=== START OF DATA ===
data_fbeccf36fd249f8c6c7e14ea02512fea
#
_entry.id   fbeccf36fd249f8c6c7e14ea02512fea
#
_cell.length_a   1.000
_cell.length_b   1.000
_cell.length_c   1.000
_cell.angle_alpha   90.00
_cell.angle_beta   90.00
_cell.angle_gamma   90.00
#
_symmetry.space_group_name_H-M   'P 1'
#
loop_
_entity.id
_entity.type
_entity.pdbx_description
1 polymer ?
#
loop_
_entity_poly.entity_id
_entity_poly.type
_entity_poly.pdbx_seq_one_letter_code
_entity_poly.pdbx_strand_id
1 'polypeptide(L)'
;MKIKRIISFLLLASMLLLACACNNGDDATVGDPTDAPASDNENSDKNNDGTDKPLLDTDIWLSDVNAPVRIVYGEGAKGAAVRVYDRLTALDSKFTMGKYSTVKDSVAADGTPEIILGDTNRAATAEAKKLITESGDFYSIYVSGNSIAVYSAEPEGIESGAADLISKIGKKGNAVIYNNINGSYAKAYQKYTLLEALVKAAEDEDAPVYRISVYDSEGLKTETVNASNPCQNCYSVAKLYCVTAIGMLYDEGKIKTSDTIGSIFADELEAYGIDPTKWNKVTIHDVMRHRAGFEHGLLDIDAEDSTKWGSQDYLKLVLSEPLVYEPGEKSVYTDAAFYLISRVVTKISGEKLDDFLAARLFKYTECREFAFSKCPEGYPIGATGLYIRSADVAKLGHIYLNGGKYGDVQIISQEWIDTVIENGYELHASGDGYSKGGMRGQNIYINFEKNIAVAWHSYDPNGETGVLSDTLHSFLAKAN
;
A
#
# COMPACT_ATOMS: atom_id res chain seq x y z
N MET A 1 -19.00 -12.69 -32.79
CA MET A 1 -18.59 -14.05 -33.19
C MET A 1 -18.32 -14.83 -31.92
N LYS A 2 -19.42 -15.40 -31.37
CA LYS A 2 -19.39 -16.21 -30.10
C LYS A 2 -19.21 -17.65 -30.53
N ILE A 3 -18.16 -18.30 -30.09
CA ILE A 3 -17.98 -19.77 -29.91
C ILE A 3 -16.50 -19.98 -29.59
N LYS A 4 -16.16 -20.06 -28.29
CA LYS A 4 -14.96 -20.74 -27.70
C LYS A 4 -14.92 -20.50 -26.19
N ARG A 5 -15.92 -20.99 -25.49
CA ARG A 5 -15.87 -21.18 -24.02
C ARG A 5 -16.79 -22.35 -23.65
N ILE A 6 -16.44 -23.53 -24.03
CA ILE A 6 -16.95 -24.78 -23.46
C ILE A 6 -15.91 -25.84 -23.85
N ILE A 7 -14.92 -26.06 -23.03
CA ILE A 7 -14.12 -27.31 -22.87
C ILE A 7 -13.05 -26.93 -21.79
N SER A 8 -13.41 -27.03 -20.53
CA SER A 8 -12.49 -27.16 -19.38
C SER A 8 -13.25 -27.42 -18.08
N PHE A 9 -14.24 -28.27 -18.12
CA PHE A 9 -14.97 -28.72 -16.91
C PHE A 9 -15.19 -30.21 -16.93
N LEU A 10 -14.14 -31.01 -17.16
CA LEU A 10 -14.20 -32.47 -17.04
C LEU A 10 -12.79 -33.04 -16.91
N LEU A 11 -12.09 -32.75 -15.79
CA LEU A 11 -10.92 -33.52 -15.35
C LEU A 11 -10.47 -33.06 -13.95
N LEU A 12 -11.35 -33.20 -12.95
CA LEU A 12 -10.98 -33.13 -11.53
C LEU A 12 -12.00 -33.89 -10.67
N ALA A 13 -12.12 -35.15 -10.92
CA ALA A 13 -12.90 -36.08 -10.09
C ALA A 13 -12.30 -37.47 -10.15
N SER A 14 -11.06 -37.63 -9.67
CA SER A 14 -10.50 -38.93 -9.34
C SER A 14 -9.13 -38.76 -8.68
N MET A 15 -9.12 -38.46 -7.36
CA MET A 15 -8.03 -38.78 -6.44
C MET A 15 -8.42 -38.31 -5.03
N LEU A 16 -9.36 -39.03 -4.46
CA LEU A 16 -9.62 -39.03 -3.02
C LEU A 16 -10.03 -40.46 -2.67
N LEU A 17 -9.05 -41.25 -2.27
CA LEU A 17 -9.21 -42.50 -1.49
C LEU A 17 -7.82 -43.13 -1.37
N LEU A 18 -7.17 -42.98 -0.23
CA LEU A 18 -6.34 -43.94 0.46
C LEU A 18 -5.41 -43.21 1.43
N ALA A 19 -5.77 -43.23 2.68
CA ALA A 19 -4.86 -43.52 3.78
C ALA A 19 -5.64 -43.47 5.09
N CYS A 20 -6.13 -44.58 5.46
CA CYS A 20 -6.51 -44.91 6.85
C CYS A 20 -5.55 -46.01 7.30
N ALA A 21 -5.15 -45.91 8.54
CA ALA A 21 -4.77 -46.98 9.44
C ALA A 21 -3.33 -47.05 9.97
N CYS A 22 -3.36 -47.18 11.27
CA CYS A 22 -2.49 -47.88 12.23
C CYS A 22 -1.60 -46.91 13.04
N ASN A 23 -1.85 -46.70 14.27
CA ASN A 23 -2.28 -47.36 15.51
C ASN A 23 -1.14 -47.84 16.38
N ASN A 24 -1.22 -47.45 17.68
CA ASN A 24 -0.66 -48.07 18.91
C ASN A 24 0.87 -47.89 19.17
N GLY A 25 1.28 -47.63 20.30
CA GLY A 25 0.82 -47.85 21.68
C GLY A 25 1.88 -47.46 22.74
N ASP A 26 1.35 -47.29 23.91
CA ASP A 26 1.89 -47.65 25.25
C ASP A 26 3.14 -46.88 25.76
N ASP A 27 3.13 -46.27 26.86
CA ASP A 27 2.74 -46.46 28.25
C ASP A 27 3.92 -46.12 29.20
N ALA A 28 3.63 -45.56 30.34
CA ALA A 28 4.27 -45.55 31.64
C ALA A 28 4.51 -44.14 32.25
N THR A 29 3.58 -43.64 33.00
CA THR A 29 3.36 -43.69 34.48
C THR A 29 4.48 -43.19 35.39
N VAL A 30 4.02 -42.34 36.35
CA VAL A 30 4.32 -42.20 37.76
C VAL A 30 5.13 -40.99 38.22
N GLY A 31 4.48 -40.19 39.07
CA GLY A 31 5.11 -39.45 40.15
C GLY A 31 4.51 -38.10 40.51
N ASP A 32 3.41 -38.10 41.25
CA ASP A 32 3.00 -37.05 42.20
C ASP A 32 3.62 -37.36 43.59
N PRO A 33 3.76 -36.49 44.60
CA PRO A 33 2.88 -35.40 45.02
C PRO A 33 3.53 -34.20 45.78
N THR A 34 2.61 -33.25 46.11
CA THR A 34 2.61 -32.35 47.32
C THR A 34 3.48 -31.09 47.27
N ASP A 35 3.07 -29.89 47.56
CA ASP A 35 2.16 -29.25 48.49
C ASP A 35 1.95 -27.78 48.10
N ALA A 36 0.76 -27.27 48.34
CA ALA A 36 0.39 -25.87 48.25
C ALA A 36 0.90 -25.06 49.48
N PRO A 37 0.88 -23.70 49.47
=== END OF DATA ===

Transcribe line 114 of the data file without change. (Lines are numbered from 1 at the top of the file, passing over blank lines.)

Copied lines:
C ALA A 28 4.51 -44.14 32.25